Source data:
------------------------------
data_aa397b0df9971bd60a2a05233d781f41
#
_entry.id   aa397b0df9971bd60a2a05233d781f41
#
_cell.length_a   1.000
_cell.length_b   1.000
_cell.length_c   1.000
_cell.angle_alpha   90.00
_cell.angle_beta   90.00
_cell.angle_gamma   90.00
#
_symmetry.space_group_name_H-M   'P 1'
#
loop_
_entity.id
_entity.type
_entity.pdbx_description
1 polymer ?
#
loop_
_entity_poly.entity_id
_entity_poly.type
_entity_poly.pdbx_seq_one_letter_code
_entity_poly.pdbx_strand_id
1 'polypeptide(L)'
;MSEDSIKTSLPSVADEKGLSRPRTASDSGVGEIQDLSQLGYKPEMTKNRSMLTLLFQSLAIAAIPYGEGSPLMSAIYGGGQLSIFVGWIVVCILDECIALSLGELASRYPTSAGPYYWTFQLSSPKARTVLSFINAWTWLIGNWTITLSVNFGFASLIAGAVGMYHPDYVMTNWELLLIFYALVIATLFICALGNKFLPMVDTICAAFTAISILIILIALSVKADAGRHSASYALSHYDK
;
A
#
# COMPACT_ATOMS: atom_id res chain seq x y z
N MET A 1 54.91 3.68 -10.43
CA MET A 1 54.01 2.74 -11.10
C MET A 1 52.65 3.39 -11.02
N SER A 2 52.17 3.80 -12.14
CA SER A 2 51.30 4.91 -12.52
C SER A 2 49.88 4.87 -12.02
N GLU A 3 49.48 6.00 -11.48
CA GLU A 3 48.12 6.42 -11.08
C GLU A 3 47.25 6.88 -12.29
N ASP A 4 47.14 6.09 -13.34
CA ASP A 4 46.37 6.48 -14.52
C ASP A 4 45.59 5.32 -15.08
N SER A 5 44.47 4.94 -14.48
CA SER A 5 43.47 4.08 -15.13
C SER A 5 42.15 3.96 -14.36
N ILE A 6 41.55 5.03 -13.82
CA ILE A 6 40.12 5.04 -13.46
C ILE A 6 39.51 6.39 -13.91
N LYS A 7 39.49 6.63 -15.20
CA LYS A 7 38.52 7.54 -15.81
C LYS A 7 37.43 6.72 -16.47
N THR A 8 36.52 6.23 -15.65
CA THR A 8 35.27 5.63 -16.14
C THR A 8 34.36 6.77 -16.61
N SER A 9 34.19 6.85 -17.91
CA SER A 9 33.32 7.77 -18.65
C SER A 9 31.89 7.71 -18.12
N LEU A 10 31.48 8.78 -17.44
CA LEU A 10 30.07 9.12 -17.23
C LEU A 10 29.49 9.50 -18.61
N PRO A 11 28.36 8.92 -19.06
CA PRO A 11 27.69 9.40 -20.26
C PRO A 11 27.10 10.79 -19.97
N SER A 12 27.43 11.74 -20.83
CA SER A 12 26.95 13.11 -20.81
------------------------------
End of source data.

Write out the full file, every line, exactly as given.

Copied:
data_aa397b0df9971bd60a2a05233d781f41
#
_entry.id   aa397b0df9971bd60a2a05233d781f41
#
_cell.length_a   1.000
_cell.length_b   1.000
_cell.length_c   1.000
_cell.angle_alpha   90.00
_cell.angle_beta   90.00
_cell.angle_gamma   90.00
#
_symmetry.space_group_name_H-M   'P 1'
#
loop_
_entity.id
_entity.type
_entity.pdbx_description
1 polymer ?
#
loop_
_entity_poly.entity_id
_entity_poly.type
_entity_poly.pdbx_seq_one_letter_code
_entity_poly.pdbx_strand_id
1 'polypeptide(L)'
;MSEDSIKTSLPSVADEKGLSRPRTASDSGVGEIQDLSQLGYKPEMTKNRSMLTLLFQSLAIAAIPYGEGSPLMSAIYGGGQLSIFVGWIVVCILDECIALSLGELASRYPTSAGPYYWTFQLSSPKARTVLSFINAWTWLIGNWTITLSVNFGFASLIAGAVGMYHPDYVMTNWELLLIFYALVIATLFICALGNKFLPMVDTICAAFTAISILIILIALSVKADAGRHSASYALSHYDK
;
A
#
# COMPACT_ATOMS: atom_id res chain seq x y z
N MET A 1 54.91 3.68 -10.43
CA MET A 1 54.01 2.74 -11.10
C MET A 1 52.65 3.39 -11.02
N SER A 2 52.17 3.80 -12.14
CA SER A 2 51.30 4.91 -12.52
C SER A 2 49.88 4.87 -12.02
N GLU A 3 49.48 6.00 -11.48
CA GLU A 3 48.12 6.42 -11.08
C GLU A 3 47.25 6.88 -12.29
N ASP A 4 47.14 6.09 -13.34
CA ASP A 4 46.37 6.48 -14.52
C ASP A 4 45.59 5.32 -15.08
N SER A 5 44.47 4.94 -14.48
CA SER A 5 43.47 4.08 -15.13
C SER A 5 42.15 3.96 -14.36
N ILE A 6 41.55 5.03 -13.82
CA ILE A 6 40.12 5.04 -13.46
C ILE A 6 39.51 6.39 -13.91
N LYS A 7 39.49 6.63 -15.20
CA LYS A 7 38.52 7.54 -15.81
C LYS A 7 37.43 6.72 -16.47
N THR A 8 36.52 6.23 -15.65
CA THR A 8 35.27 5.63 -16.14
C THR A 8 34.36 6.77 -16.61
N SER A 9 34.19 6.85 -17.91
CA SER A 9 33.32 7.77 -18.65
C SER A 9 31.89 7.71 -18.12
N LEU A 10 31.48 8.78 -17.44
CA LEU A 10 30.07 9.12 -17.23
C LEU A 10 29.49 9.50 -18.61
N PRO A 11 28.36 8.92 -19.06
CA PRO A 11 27.69 9.40 -20.26
C PRO A 11 27.10 10.79 -19.97
N SER A 12 27.43 11.74 -20.83
CA SER A 12 26.95 13.11 -20.81